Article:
Zeta Leonis is Adhafera, Arabic for the lock of hair. It is a F0III yellow/white giant, shining at magnitude 3.42, about 275 light years away.
Of the nine stars that make up the figure of Leo, Eta Leonis is the only one without a name. It is worth noting however, because it is an extraordinary star. Residing far, far away at a distance of about 2,000 light years, where most other stars would be invisible, this star still manages to shine in our sky at a magnitude of 3.52, because it is so big. It is an A0I white supergiant, with a radius 30 times that of our Sun, and about 6,000 times brighter. If it was the same distance as Sirius (the brightest star in the sky, only 9 light years away), Eta Leonis would be 50 times brighter than Sirius, and would be visible during the day.
Theta Leonis is known as Chort, also "Coxa and Chertan", all referring to hip. It is an A2IV white subdwarf, with a magnitude of 3.34, about 90 light years away.
At magnitude 3.88, the last and dimmest of the nine stars marking the form of the lion is Mu Leonis, with the name Ras Elased Borealis, the northern star of the lion's head, also shortened to Rasalas. It is a K2III orange giant, about 133 light years away, and it has a planet. The planet is 2.4 times the size of Jupiter, in an orbit about the same size as Earth's orbit. Along with nearby Algieba, it marks the second naked eye star in Leo with a confirmed planet.
Kappa Leonis is named Al Minliar Al Asad, Arabic for the nose of the lion. Not part of the classic figure, it was named by famed Islamic astronomer Ulugh Beg in the fifteenth century. It is a K2III orange giant with a magnitude of 4.47, about 200 light years away.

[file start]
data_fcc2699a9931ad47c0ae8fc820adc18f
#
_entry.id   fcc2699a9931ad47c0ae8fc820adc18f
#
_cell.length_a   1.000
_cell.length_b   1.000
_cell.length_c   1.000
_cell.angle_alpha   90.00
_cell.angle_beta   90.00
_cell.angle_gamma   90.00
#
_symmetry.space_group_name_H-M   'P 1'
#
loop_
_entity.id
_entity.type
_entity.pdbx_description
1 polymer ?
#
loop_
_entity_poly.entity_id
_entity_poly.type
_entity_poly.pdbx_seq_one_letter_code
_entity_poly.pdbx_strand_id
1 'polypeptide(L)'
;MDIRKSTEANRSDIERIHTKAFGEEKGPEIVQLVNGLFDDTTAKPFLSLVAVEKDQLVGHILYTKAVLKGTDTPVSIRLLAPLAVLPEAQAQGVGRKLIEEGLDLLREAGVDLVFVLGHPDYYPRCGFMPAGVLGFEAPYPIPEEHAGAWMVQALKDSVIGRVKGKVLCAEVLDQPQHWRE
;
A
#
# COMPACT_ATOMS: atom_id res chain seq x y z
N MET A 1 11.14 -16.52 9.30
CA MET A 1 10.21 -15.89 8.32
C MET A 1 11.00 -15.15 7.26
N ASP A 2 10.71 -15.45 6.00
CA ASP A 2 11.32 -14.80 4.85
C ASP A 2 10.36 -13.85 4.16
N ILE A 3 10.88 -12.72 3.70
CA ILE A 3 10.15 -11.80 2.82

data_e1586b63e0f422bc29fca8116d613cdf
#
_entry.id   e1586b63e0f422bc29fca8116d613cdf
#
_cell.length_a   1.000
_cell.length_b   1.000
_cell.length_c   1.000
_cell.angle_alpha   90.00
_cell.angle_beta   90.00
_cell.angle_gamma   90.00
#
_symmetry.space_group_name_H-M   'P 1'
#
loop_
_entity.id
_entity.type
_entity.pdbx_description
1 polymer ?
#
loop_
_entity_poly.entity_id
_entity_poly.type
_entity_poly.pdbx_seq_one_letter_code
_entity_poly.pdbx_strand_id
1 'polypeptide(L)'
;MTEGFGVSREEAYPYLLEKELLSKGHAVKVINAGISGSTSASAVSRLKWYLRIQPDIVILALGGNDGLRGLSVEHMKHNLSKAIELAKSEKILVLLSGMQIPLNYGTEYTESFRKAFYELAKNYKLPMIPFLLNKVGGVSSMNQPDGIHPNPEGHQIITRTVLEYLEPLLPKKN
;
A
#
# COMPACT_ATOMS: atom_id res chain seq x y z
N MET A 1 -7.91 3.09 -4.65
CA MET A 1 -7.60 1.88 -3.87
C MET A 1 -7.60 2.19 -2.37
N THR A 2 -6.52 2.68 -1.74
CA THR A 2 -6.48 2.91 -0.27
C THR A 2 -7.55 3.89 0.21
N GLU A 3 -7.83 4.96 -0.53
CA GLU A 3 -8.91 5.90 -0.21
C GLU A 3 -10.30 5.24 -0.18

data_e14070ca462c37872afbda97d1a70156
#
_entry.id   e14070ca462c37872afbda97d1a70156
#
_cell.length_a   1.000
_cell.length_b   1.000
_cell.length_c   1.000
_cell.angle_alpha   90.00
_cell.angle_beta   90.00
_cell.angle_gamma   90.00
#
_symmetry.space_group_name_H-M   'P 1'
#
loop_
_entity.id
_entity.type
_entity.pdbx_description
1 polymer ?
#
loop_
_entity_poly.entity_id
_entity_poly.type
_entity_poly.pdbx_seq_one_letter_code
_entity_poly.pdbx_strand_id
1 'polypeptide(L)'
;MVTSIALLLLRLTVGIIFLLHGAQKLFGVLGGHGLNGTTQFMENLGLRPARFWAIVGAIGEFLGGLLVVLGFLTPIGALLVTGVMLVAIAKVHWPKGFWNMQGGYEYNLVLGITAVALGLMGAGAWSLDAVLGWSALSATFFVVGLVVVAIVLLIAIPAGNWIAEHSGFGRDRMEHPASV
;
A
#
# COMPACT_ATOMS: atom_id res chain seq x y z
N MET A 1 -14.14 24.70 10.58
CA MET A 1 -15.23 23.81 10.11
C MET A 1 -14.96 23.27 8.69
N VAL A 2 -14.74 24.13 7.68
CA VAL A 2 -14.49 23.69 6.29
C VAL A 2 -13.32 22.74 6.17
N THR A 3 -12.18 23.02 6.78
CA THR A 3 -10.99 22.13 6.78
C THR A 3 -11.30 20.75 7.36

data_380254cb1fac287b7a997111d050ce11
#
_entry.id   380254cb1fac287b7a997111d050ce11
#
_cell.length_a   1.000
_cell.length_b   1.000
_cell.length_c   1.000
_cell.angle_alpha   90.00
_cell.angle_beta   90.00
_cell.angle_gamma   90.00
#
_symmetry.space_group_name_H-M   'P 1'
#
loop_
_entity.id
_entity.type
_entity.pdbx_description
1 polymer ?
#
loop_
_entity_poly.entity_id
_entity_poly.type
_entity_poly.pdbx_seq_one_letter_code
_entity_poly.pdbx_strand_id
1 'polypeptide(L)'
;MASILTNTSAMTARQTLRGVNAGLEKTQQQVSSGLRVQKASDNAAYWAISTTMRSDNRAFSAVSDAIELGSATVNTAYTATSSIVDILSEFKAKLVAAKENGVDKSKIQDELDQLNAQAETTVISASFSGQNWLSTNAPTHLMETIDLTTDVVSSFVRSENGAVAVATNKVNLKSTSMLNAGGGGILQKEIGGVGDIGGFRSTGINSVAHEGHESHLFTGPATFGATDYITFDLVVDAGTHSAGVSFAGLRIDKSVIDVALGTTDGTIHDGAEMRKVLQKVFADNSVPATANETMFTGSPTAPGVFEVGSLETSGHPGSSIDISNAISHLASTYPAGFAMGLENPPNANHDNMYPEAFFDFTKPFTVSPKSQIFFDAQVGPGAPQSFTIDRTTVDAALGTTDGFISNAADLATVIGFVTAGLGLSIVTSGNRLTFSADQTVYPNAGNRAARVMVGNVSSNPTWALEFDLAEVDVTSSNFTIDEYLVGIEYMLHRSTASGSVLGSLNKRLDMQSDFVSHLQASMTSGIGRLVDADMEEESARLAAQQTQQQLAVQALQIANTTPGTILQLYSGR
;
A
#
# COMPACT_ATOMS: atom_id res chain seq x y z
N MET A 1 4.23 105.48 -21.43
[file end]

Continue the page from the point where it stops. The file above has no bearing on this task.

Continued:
Lambda Leonis has the name of Alterf, and is also not part of the classic figure. According to R.H. Allen the star carries the name of the ancient Arabic Lunar Mansion that once occupied that part of the sky. It is another K4III orange giant, with a magnitude of 4.32, about 330 light years away.
The third named star that is not part of the classic figure is Omicron Leonis, named Subra. Although the name has been referenced to the lion's mane, the star is found in the front leg. It is a binary system, with an F9III yellow giant, and an A5V white main sequence star, orbiting each other so closely they cannot be resolved telescopically. From a distance of 130 light years, they shine with a magnitude of 3.52.
Wolf 359 is the fifth closest star to Earth, only 7.78 light years away. Discounting brown dwarfs (mostly-dead stars), Wolf 359 moves up to third closest star, with only Alpha Centauri and Barnard's Star closer. Wolf 359 is a small M6V red main sequence star with a very dim magnitude of 13.4. Less than one tenth the mass of our Sun, it is just barely big enough to sustain hydrogen fusion. Its proximity to Earth has made Wolf 359 the "star" of many works of fiction, including several episodes of Star Trek.
In the constellation Leo no less than 22 stars have been found to support planetary systems, with two of those stars easily visible with the naked eye - Algieba, and Ras Elased Borealis, as discussed above. To be able to look up at two bright stars so close together with confirmed planetary systems is a rare treat indeed, and Leo is one of the few constellations where this is offered. Both stars are well over a hundred light years away however, and so far only gas giant planets have been found.